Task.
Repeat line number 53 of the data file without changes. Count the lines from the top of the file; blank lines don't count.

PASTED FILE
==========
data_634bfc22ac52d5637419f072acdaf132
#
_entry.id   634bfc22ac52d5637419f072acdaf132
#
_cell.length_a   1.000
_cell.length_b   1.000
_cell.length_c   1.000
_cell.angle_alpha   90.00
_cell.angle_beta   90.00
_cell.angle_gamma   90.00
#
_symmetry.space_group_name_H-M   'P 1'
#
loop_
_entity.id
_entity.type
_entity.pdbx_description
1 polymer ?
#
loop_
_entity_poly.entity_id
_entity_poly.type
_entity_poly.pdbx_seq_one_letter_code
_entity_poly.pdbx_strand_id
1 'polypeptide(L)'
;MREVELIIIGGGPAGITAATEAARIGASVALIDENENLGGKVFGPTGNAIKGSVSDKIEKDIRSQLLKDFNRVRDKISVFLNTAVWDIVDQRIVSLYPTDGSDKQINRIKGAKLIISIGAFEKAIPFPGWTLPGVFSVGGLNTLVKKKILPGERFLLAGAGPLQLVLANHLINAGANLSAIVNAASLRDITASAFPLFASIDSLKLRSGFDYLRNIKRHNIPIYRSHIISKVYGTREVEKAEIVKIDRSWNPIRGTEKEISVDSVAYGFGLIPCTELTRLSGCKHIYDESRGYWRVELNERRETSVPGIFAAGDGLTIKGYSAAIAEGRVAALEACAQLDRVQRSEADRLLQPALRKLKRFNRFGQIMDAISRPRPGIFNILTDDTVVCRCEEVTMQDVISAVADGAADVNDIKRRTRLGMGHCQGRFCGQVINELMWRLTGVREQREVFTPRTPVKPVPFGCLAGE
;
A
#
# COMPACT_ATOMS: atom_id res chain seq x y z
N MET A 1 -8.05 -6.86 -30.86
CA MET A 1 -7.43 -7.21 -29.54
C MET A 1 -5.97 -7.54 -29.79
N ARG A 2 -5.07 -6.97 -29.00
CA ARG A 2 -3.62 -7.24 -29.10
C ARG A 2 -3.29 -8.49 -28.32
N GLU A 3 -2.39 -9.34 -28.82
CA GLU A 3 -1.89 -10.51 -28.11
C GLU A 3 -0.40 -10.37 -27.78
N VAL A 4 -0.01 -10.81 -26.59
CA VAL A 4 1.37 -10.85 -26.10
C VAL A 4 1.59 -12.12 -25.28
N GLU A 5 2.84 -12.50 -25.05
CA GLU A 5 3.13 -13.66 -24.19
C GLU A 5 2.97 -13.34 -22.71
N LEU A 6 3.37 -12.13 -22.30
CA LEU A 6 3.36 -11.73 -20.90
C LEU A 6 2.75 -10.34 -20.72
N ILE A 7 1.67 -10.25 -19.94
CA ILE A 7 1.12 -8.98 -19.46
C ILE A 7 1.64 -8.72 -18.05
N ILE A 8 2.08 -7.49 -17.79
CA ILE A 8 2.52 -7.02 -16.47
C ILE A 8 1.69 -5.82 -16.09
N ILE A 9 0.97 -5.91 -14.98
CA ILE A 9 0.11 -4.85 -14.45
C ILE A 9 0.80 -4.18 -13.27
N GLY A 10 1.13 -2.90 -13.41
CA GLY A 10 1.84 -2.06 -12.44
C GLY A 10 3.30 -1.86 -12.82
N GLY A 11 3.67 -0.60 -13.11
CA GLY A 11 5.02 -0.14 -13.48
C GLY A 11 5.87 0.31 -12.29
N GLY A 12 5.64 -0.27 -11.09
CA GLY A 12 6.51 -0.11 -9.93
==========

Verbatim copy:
CA ILE A 8 2.52 -7.02 -16.47